GARZA: So, for those of us that don't know, were you like on a curfew monitor, or I don't know what the other one's called.
PARSON: A GPS.
PARSON: GPS. I had to make a schedule every week of what I was going to do and I had to--it's a little phone looking thing and it has to be in the charger at that time or they violate you, they'll come and arrest you. If you're late, if you're sitting--I remember one time I had a eight hour--like I had finally got to where I had an eight hour–I could do something I wanted for eight hours. So I went to Dallas to see my aunt and when I hit Waco because I live in Temple, so when I hit Waco, I caught traffic. So I'm sitting in traffic in my monitor I was like, there's no way I'm gonna make it home, you know. So I had to call my parole officer on a weekend and hope they would answer and tell them, hey, I'm going to be late. One time I remember I was stuck behind a school bus and my monitor--I was three minutes from my house and my monitor started beeping. I had to call and be like I'm stuck behind--and I had to send a picture from my phone to show them I was behind a school bus.
Like it was insane. It was like being basically in jail at home. But I mean can't really complain about that. [laughs] At least I was at home.
PARSON: My parole officers were pretty good. They worked with me with stuff. They explained stuff to me. They weren't--they were just stern enough if that makes sense.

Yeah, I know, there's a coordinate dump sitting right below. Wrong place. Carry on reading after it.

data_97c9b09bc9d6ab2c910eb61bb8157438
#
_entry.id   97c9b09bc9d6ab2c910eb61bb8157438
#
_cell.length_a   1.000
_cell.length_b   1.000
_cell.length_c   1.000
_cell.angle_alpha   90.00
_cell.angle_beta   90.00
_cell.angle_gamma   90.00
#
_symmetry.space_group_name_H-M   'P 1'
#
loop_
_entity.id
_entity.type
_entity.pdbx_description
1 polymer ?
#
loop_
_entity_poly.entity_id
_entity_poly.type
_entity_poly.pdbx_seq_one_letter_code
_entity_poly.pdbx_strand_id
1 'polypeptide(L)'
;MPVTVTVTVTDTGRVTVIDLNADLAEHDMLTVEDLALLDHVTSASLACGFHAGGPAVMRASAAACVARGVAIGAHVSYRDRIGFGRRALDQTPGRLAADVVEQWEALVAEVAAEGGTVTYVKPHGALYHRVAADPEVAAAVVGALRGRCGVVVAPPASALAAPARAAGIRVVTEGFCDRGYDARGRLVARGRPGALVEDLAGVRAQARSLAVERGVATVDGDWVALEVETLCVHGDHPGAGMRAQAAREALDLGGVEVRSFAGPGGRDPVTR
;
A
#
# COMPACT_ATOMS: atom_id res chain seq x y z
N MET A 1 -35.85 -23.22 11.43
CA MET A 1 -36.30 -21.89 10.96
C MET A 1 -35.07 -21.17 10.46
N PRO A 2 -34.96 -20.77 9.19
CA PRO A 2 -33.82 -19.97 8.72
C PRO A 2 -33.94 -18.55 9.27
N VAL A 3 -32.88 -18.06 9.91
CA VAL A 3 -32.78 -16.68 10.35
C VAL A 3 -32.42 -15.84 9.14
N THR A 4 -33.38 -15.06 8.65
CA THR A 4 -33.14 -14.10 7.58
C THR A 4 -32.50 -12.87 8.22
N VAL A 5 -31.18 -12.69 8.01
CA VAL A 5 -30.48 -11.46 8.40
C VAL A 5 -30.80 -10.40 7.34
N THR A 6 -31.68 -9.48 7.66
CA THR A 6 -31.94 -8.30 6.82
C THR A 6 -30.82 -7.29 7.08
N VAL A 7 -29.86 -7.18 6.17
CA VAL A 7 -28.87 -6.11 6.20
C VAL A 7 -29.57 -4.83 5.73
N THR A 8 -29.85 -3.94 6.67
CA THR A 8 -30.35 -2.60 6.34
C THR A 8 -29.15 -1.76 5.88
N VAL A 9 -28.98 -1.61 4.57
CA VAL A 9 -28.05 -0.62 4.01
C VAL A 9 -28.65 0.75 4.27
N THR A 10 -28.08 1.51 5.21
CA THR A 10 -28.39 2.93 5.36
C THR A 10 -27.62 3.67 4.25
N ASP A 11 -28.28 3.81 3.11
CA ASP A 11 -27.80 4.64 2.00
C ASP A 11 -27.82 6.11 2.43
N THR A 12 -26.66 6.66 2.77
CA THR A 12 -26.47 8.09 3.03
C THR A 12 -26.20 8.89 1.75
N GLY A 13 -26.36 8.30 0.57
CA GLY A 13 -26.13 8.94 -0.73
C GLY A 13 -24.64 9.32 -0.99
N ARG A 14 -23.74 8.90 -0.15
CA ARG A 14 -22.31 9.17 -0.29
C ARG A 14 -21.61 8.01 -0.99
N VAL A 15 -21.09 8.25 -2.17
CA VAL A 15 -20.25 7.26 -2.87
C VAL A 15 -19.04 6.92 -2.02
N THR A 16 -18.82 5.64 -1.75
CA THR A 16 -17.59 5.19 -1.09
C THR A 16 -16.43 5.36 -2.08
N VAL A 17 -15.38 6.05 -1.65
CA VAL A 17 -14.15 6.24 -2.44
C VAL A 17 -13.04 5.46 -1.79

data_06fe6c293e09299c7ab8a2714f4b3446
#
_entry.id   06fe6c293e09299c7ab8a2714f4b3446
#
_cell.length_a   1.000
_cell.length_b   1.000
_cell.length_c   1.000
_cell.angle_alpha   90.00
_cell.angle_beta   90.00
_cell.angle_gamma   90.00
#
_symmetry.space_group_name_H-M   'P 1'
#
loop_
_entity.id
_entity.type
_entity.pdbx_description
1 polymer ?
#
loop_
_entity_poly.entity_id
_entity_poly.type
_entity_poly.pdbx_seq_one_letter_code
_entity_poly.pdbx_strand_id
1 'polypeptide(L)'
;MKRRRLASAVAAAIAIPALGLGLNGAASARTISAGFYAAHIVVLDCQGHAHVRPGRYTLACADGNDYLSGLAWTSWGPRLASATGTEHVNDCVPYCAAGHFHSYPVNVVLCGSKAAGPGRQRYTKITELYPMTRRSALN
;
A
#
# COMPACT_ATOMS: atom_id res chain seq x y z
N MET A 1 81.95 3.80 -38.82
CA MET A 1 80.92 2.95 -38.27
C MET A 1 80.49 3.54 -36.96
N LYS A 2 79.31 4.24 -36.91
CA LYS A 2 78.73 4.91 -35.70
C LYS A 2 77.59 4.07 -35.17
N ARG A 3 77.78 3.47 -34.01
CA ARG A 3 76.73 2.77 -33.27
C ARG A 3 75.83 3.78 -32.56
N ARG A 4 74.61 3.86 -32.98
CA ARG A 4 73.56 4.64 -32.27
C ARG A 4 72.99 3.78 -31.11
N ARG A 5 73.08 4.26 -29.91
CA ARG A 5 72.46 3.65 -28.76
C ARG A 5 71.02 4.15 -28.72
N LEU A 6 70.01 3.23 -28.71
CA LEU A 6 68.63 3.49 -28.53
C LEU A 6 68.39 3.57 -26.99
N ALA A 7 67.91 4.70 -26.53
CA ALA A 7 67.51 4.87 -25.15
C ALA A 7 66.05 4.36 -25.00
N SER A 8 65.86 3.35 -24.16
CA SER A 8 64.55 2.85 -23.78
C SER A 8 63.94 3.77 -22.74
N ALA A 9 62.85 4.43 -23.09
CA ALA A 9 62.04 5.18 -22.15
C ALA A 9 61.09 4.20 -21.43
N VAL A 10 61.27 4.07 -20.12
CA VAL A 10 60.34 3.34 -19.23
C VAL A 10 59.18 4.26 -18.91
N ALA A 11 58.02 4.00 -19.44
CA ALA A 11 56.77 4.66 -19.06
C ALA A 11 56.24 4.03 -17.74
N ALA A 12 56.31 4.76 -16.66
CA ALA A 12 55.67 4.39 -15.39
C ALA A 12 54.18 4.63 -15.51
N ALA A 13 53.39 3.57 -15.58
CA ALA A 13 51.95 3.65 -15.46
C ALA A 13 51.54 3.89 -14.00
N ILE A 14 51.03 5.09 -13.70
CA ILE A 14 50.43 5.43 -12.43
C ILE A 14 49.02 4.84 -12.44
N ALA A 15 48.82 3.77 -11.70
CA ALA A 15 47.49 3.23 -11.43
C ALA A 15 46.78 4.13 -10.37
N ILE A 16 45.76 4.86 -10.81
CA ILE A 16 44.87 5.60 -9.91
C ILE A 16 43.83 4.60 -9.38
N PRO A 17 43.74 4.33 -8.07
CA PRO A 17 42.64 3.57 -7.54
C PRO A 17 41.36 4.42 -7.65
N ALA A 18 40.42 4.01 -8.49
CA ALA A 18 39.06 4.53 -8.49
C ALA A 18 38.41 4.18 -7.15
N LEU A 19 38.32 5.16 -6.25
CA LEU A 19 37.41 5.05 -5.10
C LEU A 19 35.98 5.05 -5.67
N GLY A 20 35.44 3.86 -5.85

PARSON: The GPS monitors, tt's not the same as curfew. It's a lot different.
GARZA: I was going to say, I've heard that GPS is a whole different anomaly, like the schedule and like if it rings pick it up or I mean, I don't know.
PARSON: Oh yeah, it doesn't--you better, if it rings, your phone, you got to answer every unknown number that calls your phone. Like, it's insane. And if you don't answer, whoever's number’s on the back up--like mine was my sister. They would call my sister at 2:00 in the morning. Where's Michelle at? We need to--she's not answering, and it wasn't--well she's asleep, I mean– [laughs] But it was hard. It was. That part sucked. But like I said, it was a love-hate thing because I kind of understood it at the same time. Like, I got it. Because I mean I didn't have no idea what I was walking into and then I came home–well, both of us--I don't know how long you been home?
GARZA: Three years.
PARSON: Okay, so I came home right before COVID hit. And then they had the whole the black lives matter movement. And then we had the--it was just--it's been one thing right after another. So it's just pretty insane trying to adjust to that [laughs]
GARZA: I know. It has been crazy. What about like, your parole fees Michelle? If you didn't have family support–what were your thoughts on that? Because I was like, I have to pay how much a month? You have to pay those.
PARSON: Yeah. I had to pay off all my college. Anything, like my reimbursement, I had to pay off. I think I paid eighteen dollars a month. And I paid, one was a parole fee and one was for victim services. You pay towards victim services. Basically, if you have a victim, you're paying towards victim services because it's I guess nonprofit is what I'm guessing and so that's what keeps it going, victim services. And then I had to pay off my resti--I didn't have restitution but my--what's the word I'm looking for?
PARSON: Reimbursement. I had to pay off that.